It turns out that what reporters really mean is the current temperature at Gale Crater, as measured by the Rover Environmental Monitoring Station on the Curiosity rover. It also turns out that there’s a handy widget that gives the current conditions as measured by REMS. As I write this, the air temperature on Mars is –19°C and the ground temperature is –6°C (the difference is because the air is so thin).

Since it’s –19°C right now where I live, yes, Mars—or at least Gale Crater, which is not the same thing (again: apples to oranges)—is just as cold. But temperatures as high as 20°C (68°F) and as low as –127°C (–197°F) have been recorded at Gale Crater. It’s no trick for a Martian summer to be warmer than a Canadian winter, but even the daytime highs of a Martian winter can be warmer than a Canadian winter. Because the air is so thin, the Martian surface heats quickly when it’s sunny, and the temperature can swing as much as 100 degrees.2

I know that hyperbole is an essential part of talking about how goddamn cold it is out there (see also: using wind chill instead of temperature), but honestly, Mars isn’t a useful point of reference.

A Herpetological Roundup

  1. Fix and Release” is a 15-minute CBC documentary on the Ontario Turtle Conservation Centre’s work rehabilitating injured turtles. [YouTube]
  2. More signs that reptile population locations are being obscured or hidden to keep the animals from being poached or killed: scientists released 6,000 eastern spiny softshell (Apalone s. spinifera) hatchlings near London, Ontario, but the location is being kept secret.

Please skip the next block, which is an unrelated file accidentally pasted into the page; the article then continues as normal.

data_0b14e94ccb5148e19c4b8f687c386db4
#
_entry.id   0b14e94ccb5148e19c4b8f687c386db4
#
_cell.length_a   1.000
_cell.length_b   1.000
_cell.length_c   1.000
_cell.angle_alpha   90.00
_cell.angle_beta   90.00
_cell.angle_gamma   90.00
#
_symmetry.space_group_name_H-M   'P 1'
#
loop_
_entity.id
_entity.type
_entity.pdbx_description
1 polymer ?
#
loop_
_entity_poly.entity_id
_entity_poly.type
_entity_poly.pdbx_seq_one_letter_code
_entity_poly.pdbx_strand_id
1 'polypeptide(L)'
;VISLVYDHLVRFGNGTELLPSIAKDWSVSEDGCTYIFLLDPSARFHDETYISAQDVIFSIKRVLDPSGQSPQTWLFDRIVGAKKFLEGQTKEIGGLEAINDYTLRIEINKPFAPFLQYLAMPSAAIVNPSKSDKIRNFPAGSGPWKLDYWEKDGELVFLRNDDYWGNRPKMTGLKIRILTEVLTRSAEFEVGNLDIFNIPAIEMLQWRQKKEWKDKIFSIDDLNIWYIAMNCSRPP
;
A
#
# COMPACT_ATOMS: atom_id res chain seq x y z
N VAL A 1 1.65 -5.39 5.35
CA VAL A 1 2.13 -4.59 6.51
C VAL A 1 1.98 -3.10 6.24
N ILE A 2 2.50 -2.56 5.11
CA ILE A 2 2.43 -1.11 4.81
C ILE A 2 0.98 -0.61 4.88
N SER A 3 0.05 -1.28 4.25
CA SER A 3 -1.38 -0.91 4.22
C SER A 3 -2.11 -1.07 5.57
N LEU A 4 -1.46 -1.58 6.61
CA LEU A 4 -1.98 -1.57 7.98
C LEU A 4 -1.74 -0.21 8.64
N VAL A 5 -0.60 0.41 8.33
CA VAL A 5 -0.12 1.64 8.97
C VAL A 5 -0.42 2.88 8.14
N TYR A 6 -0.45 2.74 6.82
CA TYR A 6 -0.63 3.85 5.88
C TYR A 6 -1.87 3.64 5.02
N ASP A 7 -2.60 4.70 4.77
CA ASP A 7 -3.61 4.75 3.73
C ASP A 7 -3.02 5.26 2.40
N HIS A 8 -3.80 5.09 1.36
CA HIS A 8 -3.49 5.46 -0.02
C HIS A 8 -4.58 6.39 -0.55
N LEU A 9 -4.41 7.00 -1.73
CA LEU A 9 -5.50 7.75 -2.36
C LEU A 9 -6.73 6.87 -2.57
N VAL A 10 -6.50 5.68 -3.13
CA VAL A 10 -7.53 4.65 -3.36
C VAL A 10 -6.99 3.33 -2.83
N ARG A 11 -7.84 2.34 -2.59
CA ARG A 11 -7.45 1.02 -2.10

3. Here’s a short video on building a snake hibernaculum on your property, hosted by two friends of mine: Jeff Hathaway (of Scales Nature Park) and Ben Porchuk, whom I met while messing about on Pelee Island.
  4. Dozens of snakes—western fox snakes (Pantherophis ramspotti) and racers (Coluber constrictor)—were rescued from a well scheduled to be demolished.
  5. Last month a Peterborough, Ontario man was bitten by a monocled cobra (Naja kaouthia) and had to be given given antivenom from the Toronto Zoo’s stock at Scarborough and Rouge Hospital. [CBC NewsToronto Star]
  6. The Calabar burrowing python (Calabaria reinhardtii) is an unusual egg-laying boa from central Africa. It’s a nest-raider that feeds primarily on baby rodents. Mama rodents tend to have a thing or two to say about that, so it turns out that Calabaria has an extraordinarily thick skin that resists penetration (i.e., from bites)—thicker and tougher than any other snake they compared it to, causing researchers to call it a “rhinoceros among serpents.” [Journal of Morphology]
  7. Climate change may be making bearded dragons (Pogona vitticeps) dumber. The National Geographic headline is a bit clickbaity; the underlying study suggests that incubation impacts social cognition. “Lizards incubated at colder temperatures were quicker at learning a social task and faster at completing that task.” The study determined that the effects of incubation temperature lasted into adulthood. The effect of rising global temperatures follows from that. [Royal Society Open Science]
  8. Last week the New York Times reported on snake fungal disease, which has featured prominently in previous posts. A new study suggests that in the eastern United States snakes afflicted by the fungus “are both phylogenetically and ecologically randomly dispersed”—i.e., widely different species in widely different habitats—and that monitoring “should consider that all snake species and habitats likely harbor this pathogen.” This is, as they say, bad. [Science Advances]
  9. Paul “Little Ray” Goulet is another old friend, and the proprietor of Little Ray’s Reptile Zoo in Ottawa. For the past few years he’s been offering free passes over the holidays to disadvantaged families who’d otherwise be unable to afford to go to the zoo. (Zoos, whether private or public, are a lot more expensive than they used to be.) Here’s the Ottawa Citizen story.